Zora Neale Hurston’s unmatched talent was almost lost to us forever. By the time of her death in 1960, her books had stopped being published and she’d already fallen into obscurity and poverty. An American literary establishment that only saw white men fit to revere as classics was more than ready to let Hurston’s incredibly innovative and important body of work disappear.
Fortunately for readers, Alice Walker, author of The Color Purple and other classics, did not let that happen. At the end of The Complete Stories of Zora Neale Hurston, you’ll find Walker’s essay about her journey to restore Hurston to her rightful place as one of America’s most masterful storytellers and ethnographers of Black American life.
The collection includes every short story the author/anthropologist ever published and even a few that weren’t published because white-run magazines found the incisive criticism of issues like police brutality and systemic racism too controversial.
One of the most interesting examples of that is the inclusion of two versions of her short story “Now You Cookin’ with Gas.” The published version, titled “A Story in Harlem Slang,” is notably lacking a long, pointed conversation from the unpublished version between two Black characters about the threat of police brutality and the experience of everyday racism in New York.
With no weak links and a broad range of form, including a dictionary of African American Vernacular English (“Harlem Slanguage”) and a story told in biblical verse (“Book of Harlem”), The Complete Stories is a fast-paced, light-hearted, and affectionate celebration of Black culture. It’s also an unadulterated criticism of systemic racism in the early 20th century and one of the best introductions to Hurston’s range and style that a reader could hope for.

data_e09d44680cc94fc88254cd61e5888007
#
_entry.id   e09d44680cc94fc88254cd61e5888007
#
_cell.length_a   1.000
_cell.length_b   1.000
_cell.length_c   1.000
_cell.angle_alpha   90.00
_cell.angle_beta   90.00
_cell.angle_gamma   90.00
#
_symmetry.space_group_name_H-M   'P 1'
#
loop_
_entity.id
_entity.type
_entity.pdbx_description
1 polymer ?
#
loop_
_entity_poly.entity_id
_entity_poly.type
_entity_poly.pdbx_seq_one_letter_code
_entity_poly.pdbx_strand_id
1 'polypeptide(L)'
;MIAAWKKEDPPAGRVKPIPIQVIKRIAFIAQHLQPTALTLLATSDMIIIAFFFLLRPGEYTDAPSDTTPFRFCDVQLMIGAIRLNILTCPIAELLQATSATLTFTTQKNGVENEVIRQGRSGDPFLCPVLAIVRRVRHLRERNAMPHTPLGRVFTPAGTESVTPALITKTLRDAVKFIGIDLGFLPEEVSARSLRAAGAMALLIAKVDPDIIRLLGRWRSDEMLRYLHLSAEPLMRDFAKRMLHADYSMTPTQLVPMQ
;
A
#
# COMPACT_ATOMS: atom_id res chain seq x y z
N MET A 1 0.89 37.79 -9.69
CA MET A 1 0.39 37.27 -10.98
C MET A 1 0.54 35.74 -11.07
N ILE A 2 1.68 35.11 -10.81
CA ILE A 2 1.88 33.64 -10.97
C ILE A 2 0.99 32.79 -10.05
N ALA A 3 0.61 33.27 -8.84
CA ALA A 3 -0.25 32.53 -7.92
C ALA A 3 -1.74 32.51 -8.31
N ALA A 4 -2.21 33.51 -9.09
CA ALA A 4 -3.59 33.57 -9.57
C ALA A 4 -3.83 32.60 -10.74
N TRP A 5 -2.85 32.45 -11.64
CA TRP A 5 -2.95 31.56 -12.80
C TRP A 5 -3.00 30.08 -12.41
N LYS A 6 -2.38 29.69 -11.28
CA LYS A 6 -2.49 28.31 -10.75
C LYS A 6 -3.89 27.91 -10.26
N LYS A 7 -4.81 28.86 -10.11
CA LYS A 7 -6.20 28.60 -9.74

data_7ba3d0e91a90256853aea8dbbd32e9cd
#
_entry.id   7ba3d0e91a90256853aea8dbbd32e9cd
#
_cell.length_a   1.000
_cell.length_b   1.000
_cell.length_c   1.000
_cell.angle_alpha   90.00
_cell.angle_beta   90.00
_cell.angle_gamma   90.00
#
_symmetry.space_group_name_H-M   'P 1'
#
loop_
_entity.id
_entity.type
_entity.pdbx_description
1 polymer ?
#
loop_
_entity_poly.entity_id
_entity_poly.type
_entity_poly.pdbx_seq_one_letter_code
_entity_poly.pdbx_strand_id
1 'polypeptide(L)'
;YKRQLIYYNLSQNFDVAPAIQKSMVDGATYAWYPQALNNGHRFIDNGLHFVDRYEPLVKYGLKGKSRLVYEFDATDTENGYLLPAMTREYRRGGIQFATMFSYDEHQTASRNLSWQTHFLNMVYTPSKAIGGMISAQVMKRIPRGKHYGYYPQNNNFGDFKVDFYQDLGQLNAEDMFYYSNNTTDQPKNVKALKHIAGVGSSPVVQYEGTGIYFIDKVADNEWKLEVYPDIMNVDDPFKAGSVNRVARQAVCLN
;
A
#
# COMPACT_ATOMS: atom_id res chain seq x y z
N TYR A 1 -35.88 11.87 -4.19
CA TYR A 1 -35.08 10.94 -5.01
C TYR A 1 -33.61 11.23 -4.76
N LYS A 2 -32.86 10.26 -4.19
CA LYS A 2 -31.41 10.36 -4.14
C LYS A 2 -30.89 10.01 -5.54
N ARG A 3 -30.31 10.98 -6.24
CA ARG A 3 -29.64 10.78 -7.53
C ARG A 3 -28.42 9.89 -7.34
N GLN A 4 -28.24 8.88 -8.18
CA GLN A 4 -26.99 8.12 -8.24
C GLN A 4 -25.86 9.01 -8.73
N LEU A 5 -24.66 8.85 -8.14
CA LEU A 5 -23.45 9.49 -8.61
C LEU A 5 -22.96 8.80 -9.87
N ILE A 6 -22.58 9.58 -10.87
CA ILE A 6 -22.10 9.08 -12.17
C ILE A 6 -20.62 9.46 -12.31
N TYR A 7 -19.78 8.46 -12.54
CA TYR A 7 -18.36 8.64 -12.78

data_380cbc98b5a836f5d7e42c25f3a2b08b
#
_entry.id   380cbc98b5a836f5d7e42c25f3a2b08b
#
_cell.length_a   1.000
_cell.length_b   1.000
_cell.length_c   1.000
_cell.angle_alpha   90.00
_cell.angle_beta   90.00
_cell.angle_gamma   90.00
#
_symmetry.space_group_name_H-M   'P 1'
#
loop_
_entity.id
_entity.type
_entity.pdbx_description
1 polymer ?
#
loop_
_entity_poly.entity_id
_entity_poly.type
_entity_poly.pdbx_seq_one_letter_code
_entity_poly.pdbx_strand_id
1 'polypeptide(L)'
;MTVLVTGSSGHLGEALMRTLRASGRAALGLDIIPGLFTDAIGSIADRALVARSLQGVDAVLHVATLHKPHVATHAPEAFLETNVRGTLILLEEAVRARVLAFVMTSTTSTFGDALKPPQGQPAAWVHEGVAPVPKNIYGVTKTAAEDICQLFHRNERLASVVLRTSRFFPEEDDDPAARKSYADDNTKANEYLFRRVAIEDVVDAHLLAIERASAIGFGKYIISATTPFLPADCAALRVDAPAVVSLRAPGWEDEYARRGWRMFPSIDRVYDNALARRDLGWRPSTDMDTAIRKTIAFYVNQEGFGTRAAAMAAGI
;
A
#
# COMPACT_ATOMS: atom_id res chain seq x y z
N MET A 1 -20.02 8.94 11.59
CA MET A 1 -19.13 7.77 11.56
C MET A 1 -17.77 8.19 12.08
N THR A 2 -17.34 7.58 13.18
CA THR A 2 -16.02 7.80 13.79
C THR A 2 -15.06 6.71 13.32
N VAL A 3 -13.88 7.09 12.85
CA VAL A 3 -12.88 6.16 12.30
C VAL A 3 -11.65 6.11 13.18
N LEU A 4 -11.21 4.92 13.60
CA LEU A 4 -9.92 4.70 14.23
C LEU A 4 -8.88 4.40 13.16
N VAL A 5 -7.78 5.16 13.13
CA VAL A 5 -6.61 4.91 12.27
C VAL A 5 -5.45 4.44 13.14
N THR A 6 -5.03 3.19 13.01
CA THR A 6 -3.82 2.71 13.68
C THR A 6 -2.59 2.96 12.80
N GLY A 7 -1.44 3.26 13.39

Hurston Pulls Readers Into Her Stories by Blending Ethnographic and Literary Methods in Innovative Ways
I was an instant fan of Zora Neale Hurston as soon as I read Of Mules and Men. The autoethnography of Hurston’s research trips through New Orleans and rural Florida collected African American folklore but threaded those stories into a narrative of everyday Black life in Florida and Louisiana, all while keeping the ethnographer (Hurston) present in the narrative rather than pretending she was some omniscient, unbiased outside observer.
To be doing all that at any point in history, let alone in 1935, is incredible. To be doing ethnography at home, rather than off in some remote part of Africa or South America or Asia where the (usually white) ethnographer could primitivize and exoticize some other society’s daily life, is incredible. Zora Neale Hurston is incredible and remains one of my favorite authors.
My fascination with anthropology grew out of my love of stories. Specifically, stories that revealed the underappreciated complexities of everyday situations. I loved sitting down to listen to a professor spend two hours breaking down the many dimensions of meaning, cultural assumptions, and social hierarchies involved in an encounter as seemingly mundane as one person ordering a sandwich from another.
The most significant moments in our lives are the ones in which all its different elements coalesce in a single, subtle gesture or glance or phrase. They’re the ones in which, if you pause a moment to reflect, you will discover all the different pieces of yourself fitting together just so.
Reading Hurston’s stories feels like that. She blends fiction and ethnography seamlessly, telling true stories with the flourish of literary language and fictional stories with the raw impact of real, living language.